Audrey and I have a stable of 16 small boats, and we often need to move them off and on trailers for maintenance and repairs. Audrey has a background in theater-set construction where the crews avoided lifting anything when a lever, dolly, line, or block-and-tackle would do, and after watching me struggle while moving boats, she designed a simple sling lift to reduce wear on me as well as the boats.

Photographs by the authors

Each sling in the authors’ pergola has a cleat (left) to secure the working end and a single block (top) secured to an overhead beam with a pad eye. The stationary end of the line is secured to another pad eye. Here the author’s 1965 Alcort Catfish is being lifted from its trailer for some hull repairs.

The lift’s two slings are made up of items from our hardware and rigging boxes: two retired 25′, 5⁄16″ mainsheets; an eye-strap for the end of each line; two blocks; and two cleats. We have a pergola that provides a suitable structure for the lift, but slings can also be easily installed on shed rafters, garage joists, or a free-standing, purpose-built frame. Our pergola’s 2×6 beams easily bear the weight of our boats; our previous sling lift was hung from 2×4s and they, too, were strong enough.

With the trailer pulled out from under the boat, there is easy access for any work that needs to be done. With fully exposed support beams like those in the pergola, the ends of the slings and the pulleys could be tied in place without the need for pad eyes.

The slings provide a bit of mechanical advantage—the boat itself is the moving block of a gun tackle system—and to date we’ve used the lift to hoist boats up to 200 lbs, but it could lift heavier boats. We attached the hardware with marine-grade screws or bolts, because our lift is exposed to the weather, and spaced the two slings about 8′ apart. This setup works for all of our boats, which range in length from 12′ to 14′.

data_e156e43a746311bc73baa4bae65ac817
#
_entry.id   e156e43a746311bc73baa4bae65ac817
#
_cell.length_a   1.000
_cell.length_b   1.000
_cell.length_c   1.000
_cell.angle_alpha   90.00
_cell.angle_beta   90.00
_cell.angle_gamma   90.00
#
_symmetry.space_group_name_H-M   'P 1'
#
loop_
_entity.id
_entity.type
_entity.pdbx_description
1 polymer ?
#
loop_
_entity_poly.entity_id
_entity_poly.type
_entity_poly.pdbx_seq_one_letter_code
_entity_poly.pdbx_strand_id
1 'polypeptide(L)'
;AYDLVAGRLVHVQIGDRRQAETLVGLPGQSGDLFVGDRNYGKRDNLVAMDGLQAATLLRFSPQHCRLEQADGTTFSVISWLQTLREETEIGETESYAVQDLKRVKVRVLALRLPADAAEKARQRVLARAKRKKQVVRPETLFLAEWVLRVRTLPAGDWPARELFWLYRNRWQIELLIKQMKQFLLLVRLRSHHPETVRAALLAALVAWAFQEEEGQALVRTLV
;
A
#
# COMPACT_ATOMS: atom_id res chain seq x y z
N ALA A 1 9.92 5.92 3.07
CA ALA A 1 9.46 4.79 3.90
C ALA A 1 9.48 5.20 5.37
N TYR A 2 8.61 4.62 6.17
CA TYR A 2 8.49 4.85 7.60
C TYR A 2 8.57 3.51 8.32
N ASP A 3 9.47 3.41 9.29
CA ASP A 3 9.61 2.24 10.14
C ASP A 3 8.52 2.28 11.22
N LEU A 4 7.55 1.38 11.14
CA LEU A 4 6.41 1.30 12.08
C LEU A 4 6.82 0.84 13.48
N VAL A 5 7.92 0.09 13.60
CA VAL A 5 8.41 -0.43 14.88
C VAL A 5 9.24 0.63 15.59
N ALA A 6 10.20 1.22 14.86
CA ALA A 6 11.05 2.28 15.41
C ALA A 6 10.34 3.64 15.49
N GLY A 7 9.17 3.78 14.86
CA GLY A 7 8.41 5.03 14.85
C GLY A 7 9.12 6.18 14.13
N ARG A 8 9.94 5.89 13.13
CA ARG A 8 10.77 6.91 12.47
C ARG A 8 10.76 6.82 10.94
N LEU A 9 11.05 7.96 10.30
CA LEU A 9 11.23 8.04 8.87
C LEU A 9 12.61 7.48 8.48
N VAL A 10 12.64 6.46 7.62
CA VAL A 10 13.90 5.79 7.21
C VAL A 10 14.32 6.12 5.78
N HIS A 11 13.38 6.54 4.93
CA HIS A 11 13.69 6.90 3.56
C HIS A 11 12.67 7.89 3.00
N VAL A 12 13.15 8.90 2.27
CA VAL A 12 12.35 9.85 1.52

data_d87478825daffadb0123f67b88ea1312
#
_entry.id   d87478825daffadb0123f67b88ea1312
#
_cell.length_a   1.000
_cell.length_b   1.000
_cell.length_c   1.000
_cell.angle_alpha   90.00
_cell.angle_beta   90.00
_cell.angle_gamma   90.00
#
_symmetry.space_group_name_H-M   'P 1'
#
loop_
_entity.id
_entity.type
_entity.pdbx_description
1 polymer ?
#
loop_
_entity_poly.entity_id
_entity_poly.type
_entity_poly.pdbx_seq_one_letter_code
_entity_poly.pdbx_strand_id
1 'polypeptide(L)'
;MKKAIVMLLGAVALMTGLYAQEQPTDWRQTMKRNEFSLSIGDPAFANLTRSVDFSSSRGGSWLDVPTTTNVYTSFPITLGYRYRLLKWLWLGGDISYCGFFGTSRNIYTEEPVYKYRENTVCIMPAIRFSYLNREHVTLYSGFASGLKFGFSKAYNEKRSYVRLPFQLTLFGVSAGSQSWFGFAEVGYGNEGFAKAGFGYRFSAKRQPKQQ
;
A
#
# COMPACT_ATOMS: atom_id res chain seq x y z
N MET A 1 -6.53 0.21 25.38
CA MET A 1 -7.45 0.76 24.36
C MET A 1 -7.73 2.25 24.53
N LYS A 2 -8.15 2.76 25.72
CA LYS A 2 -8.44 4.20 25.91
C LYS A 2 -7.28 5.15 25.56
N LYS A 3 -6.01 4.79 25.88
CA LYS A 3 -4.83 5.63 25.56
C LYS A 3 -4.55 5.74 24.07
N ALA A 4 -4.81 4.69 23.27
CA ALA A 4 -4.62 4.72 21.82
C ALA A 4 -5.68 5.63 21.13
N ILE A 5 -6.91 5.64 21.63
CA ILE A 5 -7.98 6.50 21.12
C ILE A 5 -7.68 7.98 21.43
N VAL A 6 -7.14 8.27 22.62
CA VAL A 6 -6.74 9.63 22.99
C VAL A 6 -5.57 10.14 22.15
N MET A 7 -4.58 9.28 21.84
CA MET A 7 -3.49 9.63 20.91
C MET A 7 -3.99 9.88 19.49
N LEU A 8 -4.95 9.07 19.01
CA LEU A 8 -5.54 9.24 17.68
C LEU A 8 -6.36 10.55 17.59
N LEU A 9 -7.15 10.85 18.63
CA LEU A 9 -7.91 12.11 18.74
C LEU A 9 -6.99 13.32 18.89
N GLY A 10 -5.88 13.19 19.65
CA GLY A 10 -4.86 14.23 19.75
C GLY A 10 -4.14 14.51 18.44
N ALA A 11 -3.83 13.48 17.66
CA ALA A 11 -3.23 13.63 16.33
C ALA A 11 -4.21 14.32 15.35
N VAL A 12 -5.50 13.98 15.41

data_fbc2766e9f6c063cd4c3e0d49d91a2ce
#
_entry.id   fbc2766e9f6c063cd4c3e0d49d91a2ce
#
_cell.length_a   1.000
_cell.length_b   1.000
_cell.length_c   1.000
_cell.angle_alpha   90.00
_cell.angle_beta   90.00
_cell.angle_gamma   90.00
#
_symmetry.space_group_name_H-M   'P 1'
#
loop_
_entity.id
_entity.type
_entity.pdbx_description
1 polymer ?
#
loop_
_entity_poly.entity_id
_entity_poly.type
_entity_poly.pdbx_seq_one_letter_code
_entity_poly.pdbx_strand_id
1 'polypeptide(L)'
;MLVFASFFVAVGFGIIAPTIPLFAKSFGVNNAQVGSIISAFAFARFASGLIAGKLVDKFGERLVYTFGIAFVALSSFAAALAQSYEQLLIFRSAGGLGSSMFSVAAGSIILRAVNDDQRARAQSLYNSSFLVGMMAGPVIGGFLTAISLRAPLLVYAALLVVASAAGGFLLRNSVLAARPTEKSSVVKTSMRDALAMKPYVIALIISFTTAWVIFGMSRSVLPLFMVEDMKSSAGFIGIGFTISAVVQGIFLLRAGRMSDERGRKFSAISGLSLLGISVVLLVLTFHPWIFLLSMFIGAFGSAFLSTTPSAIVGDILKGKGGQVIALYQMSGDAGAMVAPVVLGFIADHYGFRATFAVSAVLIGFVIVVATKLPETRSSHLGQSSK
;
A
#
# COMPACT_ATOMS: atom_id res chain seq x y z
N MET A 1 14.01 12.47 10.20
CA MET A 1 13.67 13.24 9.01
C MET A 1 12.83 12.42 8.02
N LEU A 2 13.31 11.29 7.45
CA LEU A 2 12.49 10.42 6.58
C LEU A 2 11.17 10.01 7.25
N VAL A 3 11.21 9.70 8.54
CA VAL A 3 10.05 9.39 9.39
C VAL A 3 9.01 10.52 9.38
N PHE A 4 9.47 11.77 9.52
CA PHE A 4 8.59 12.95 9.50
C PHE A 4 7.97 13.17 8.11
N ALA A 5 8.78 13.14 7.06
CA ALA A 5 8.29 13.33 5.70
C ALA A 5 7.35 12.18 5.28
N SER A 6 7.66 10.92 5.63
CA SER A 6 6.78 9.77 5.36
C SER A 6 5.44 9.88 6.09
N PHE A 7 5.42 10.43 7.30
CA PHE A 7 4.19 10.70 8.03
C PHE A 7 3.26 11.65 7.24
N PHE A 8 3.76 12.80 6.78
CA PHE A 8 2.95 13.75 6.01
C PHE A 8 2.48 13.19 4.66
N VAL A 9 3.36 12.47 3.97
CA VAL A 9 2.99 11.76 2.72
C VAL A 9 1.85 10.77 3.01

Supported by the two slings, the boat can be set at an angle to make it easier to work on.

To lift a boat, we slip a sling under each end. The well-worn mainsheets’ soft braided covers were easy on the hands when they were used for sailing and are just as gentle on varnished or painted wood. We avoided using hard braided line or coarse twisted line, which could leave scars. We’ll use padding if we think even our soft mainsheets might mar a fine finish or paint that is not fully cured. We use old bath towels and pool noodles for padding; pipe insulation would work, too.

For work on the bottom of the catamaran, it has been rotated 180 degrees. Towels rolled and taped around the slings are one means of protecting finishes that might be marred by direct contact with the sling.

I can use one sling at a time to move boats up and down by myself, but when Audrey and I team up, we still lift a boat off its trailer one end at a time, because it reduces the effort required. After lifting an end, one of us cleats off the line and then we do the lift with the other sling on the other end. The boat will roll as the sling raises it, which is useful if there’s work to be done on the bottom and we intend to flip the boat over. If the boat is to remain upright, we cleat both slings and lift the low gunwale to bring the boat back to level or tipped beyond level in anticipation of another lift. Once a boat is hoisted, it is a simple matter to gently roll it in the sling to work on the bottom.

With our 16 boats, six trailers, and six dollies, we use our sling lift whether getting a boat off its trailer to gain easier access to it while working on the bottom, or shifting boats between trailers.

Audrey (aka Skipper) and (aka Clark) Kent Lewis blog about their boat shuffling at Small Boat Restoration.

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